Over the past few years, many in the infection control community have identified global antimicrobial resistance as the classic economic problem known as ‘tragedy of the commons.’ Tragedy of the commons refers to the situation in which many uncoordinated players, acting in their own self interest, deplete a limited shared resource. Seminal examples include overfishing the ocean and global warming.
Antimicrobial resistance is similar in that health care providers and patients, acting in their own self interest, behave rationally and consume increasing amounts of antibiotics. This drives the unintended, adverse result of increasing antimicrobial resistance, compromising the efficacy of those same antibiotics. 60% of staphylococcus aureus in the US and UK are methicillin resistant. Multi-drug resistance pathogens are emerging in developing countries partially as a result of antibiotic overuse.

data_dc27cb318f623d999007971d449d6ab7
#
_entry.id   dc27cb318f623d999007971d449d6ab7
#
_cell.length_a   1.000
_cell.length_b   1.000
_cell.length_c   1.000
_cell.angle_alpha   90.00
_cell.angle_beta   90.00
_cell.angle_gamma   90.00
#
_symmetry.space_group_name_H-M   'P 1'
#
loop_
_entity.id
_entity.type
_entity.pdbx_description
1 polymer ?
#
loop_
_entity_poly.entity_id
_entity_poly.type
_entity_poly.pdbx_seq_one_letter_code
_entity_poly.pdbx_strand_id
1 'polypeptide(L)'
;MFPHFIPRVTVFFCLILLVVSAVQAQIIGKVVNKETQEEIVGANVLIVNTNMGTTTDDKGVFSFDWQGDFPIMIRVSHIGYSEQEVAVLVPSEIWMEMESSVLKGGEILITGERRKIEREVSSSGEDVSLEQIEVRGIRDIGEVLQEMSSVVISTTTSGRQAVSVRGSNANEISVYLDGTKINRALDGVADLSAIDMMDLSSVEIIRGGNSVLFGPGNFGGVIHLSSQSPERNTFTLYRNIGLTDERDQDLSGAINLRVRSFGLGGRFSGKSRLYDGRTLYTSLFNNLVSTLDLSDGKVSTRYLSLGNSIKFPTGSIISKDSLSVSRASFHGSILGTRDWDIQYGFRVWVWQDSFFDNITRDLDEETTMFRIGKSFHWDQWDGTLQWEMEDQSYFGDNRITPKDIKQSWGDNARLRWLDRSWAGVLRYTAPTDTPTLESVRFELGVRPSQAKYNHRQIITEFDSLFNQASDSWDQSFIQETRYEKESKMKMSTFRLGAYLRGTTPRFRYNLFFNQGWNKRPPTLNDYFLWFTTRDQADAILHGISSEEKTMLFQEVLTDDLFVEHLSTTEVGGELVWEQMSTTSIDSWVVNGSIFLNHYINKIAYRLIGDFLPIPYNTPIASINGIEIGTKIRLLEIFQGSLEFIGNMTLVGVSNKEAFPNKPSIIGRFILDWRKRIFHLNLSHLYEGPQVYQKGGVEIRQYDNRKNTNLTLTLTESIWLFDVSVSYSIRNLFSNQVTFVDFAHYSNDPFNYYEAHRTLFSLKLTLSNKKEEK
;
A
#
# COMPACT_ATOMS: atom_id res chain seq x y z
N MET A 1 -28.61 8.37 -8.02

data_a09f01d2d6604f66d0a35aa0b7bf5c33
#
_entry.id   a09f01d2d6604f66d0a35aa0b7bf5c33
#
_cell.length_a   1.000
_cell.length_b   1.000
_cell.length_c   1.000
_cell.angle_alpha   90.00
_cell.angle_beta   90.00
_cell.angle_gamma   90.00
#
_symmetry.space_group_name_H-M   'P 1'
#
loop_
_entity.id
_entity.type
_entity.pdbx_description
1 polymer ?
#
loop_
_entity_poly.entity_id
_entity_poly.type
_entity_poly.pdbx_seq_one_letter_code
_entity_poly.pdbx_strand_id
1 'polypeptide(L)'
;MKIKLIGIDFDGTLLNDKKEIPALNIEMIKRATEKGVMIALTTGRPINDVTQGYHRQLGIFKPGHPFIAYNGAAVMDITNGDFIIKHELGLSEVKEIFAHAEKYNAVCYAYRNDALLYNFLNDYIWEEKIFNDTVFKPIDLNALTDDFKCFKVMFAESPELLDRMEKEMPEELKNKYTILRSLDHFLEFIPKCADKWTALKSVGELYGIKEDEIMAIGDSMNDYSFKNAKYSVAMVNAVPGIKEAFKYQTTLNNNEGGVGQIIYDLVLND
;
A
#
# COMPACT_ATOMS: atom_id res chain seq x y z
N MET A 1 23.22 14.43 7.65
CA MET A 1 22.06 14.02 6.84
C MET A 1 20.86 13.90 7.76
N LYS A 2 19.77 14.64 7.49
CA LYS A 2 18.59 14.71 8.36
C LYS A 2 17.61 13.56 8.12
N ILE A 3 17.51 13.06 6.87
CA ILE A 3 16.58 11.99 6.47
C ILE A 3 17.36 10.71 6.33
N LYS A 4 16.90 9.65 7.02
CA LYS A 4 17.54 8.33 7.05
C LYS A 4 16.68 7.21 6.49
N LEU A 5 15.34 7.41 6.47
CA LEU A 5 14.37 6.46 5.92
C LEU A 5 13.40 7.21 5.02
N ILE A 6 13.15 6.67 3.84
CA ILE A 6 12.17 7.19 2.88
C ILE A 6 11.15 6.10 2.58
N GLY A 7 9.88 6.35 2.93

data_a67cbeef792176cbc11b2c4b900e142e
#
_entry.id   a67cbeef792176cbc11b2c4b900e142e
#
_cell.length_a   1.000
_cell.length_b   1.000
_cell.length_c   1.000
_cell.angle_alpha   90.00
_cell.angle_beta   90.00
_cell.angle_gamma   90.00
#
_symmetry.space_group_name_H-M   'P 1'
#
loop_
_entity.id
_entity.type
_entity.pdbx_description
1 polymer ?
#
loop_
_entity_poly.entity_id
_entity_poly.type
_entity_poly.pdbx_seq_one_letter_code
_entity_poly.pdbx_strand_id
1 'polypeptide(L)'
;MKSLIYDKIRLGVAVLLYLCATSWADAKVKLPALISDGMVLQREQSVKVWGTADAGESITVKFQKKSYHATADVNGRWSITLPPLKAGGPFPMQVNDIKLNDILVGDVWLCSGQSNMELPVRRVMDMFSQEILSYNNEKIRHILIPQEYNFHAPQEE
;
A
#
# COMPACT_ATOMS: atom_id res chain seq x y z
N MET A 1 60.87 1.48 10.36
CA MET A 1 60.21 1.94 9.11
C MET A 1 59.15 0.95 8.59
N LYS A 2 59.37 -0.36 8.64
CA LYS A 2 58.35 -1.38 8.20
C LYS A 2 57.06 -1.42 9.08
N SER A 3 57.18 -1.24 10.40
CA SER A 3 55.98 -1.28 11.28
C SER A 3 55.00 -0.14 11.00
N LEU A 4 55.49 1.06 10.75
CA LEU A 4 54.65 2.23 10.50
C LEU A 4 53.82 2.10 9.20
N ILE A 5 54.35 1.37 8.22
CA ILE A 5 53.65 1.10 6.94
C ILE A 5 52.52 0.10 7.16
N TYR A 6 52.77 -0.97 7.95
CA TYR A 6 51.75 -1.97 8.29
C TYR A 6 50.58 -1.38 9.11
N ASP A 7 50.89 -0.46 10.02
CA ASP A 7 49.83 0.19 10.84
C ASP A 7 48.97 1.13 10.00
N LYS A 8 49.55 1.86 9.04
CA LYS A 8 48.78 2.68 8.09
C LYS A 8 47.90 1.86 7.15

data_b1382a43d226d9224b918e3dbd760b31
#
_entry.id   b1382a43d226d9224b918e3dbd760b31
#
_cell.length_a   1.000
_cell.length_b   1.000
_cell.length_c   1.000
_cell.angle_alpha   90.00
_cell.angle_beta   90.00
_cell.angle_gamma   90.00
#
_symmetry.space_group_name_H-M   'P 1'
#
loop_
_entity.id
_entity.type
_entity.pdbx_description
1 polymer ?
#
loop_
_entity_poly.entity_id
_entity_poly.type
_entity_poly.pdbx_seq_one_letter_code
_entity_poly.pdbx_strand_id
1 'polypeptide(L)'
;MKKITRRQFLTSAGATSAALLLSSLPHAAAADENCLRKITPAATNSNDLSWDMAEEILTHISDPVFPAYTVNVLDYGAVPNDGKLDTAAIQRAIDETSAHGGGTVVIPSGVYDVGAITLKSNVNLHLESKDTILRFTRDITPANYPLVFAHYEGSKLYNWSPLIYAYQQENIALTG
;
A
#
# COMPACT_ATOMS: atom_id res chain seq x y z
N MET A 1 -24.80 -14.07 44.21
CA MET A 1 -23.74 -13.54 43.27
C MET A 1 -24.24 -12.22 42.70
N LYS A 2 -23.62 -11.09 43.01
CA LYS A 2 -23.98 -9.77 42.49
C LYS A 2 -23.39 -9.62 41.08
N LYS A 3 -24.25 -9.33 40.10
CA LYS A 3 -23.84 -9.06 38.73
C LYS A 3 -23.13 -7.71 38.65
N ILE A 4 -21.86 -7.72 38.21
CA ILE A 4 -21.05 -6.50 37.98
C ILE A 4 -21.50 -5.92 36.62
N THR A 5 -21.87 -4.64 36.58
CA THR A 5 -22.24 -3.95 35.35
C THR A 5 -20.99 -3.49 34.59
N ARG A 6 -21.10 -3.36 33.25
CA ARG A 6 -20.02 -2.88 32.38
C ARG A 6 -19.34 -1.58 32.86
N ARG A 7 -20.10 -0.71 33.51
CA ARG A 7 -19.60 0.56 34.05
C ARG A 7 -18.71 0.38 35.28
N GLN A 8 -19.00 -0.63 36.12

Recognizing that antimicrobial resistance is a global economic problem as well as a public health problem better informs strategies and solutions. We begin to think of antibiotic efficacy as a shared limited resource - like the environment and the world's fisheries, and can exercise innovative solutions to promote desirable behavior. Here are experts who've framed the problem in this way:
The tragedy of antimicrobial resistance: achieving a recognition of necessity
Antibiotic Overuse: The Influence of Social Norms
The sounds of silence: Public goods, externalities, and the value of infectious disease control programs